Notes from Juliana

Thoughts on the Digital Literacy Presentations

Over the past couple of weeks, parents, teachers and administrators have come together to have a conversation about digital literacy and the ubiquitous resources, images and tools that our children are inundated with on a daily basis. Peggy Harvey, district technology specialist with Megan Bowers, Parker-Damon Building technology Integration specialists, shared a presentation and emphasized the importance of educating ourselves so that we can guide our children responsibly through the digital world.

Often, we as parents feel that our children know more than we know, and some shared that because of that, it’s hard to know where to begin. Megan and Peggy reminded us all that though children feel they can navigate the internet on their own, that doesn’t mean they can do it well. They need to be taught the skills to be discerning digital consumers and learn how to manage distractions.  They need to be given guidelines and boundaries around how to use the device, who they should be communicating with and in what manner. Do we know what apps our children are using?  Do we know who is in their contact list?  Have we installed the proper filters. Among children, YouTube is the #1 search engine.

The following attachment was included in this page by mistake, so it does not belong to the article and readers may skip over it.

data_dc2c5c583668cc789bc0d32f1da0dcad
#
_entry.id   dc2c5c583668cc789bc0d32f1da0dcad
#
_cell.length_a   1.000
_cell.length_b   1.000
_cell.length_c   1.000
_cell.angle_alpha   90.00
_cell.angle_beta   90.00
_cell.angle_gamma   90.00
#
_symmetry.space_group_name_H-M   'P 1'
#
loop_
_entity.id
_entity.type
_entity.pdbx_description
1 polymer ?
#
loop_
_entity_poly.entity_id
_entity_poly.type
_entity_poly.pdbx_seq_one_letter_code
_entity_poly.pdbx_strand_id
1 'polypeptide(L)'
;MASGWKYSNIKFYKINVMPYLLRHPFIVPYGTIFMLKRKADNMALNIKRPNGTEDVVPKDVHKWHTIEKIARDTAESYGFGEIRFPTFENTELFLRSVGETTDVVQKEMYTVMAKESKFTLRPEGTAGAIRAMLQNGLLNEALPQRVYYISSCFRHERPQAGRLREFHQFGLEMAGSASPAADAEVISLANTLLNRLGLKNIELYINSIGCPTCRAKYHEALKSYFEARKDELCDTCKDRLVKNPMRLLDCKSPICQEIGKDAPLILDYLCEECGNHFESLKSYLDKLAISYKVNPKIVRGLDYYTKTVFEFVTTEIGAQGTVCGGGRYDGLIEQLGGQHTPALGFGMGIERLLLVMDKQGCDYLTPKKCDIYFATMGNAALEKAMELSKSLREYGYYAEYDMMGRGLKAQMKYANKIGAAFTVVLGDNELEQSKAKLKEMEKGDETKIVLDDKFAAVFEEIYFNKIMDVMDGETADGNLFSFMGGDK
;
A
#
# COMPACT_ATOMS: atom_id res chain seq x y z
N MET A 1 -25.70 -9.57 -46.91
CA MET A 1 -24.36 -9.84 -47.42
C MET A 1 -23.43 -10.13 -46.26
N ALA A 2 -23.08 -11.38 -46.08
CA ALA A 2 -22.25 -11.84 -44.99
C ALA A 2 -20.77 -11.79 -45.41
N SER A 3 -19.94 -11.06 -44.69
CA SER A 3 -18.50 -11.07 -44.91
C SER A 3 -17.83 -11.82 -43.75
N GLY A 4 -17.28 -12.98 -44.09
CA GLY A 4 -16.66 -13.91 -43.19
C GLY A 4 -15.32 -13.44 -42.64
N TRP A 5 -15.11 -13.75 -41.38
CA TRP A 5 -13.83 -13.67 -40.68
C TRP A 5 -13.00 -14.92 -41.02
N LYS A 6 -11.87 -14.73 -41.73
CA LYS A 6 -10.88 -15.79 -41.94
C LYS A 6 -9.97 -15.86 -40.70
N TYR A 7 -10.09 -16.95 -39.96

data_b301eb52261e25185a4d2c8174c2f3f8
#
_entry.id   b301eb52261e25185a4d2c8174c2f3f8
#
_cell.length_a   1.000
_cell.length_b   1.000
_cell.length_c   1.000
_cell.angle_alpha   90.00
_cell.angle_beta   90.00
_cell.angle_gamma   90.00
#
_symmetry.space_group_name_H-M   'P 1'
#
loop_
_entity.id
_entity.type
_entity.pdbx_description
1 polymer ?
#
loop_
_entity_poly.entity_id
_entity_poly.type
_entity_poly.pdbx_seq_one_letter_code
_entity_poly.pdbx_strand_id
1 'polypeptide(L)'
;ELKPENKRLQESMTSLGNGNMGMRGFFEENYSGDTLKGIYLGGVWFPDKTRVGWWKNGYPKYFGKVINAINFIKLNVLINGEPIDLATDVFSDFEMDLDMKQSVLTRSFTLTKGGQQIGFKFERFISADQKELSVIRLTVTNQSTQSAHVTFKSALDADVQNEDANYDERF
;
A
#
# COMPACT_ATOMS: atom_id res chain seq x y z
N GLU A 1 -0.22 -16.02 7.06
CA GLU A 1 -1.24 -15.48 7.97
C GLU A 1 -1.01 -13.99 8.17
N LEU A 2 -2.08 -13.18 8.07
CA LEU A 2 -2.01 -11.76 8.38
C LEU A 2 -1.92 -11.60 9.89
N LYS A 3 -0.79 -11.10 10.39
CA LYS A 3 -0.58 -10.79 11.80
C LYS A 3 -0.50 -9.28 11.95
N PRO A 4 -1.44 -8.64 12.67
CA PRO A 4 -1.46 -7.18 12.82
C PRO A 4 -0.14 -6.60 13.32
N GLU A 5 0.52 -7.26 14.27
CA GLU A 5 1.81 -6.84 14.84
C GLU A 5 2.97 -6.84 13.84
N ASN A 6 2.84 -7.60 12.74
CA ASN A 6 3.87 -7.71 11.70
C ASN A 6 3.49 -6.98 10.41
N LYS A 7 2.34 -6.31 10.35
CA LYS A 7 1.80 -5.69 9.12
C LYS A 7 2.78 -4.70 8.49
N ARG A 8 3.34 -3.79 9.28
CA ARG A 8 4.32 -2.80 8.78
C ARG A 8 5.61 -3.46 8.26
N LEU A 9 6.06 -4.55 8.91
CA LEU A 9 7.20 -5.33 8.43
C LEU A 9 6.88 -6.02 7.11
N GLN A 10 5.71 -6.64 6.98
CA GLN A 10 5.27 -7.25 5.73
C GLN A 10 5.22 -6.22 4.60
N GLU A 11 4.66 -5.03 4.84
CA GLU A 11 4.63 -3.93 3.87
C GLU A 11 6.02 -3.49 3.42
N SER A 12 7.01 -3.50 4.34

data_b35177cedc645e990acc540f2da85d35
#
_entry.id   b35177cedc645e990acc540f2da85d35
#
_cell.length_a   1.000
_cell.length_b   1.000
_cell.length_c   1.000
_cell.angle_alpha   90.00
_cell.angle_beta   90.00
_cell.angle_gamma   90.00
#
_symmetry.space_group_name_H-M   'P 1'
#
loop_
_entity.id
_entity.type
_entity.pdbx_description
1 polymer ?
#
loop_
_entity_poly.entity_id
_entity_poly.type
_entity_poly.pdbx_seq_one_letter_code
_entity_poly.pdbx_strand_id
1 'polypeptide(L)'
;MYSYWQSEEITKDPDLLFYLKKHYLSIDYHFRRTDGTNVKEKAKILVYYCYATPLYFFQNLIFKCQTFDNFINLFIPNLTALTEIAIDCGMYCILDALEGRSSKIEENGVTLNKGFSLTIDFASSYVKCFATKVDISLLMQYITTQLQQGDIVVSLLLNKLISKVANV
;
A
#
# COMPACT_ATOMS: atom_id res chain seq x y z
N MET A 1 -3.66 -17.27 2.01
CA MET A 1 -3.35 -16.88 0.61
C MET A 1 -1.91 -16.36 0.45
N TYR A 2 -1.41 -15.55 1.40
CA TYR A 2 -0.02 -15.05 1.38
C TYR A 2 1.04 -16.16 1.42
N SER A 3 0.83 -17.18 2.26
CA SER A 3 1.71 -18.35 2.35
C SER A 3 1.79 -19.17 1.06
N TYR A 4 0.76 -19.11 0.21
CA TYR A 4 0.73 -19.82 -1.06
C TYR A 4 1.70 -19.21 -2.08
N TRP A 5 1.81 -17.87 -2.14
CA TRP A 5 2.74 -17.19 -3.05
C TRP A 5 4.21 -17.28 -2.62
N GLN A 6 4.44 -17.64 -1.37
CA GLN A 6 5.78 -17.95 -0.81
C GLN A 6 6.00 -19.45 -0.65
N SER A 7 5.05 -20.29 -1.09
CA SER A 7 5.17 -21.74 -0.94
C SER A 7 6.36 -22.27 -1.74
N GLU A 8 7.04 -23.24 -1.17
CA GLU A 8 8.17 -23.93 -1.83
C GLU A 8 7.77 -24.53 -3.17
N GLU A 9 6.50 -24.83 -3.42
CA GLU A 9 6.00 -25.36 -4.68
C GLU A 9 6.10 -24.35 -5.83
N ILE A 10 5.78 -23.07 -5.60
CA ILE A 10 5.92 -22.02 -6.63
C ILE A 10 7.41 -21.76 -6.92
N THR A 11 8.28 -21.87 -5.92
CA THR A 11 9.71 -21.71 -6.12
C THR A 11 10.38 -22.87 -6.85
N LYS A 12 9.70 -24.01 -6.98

Perhaps most interesting to me were the concerns from parents around how other families would respond if in fact we ask children to put their phones aside for a playdate or a sleep over. Is it okay to ask the children to leave the phones in a basket at the door when they come over?  We all agreed that nothing good comes from children at a sleepover, in the middle of the night,  each with a personal device.  Though no one can offer all the answers to these difficult questions, I deeply encourage you to start talking to one another. It is okay to ask one another their family policy on devices. It is your child, after all.

I was heartened to receive many emails after these presentations thanking us for having such an information session. In some, parents shared how they have already started talking differently about technology with their children.  A few parents even suggested that these sessions should be required.  

If you were not able to attend, please find the presentation through this QR link.  We will be adding an evening session in the coming months. We encourage you to come, and more importantly we encourage you to engage in conversations around technology with your children.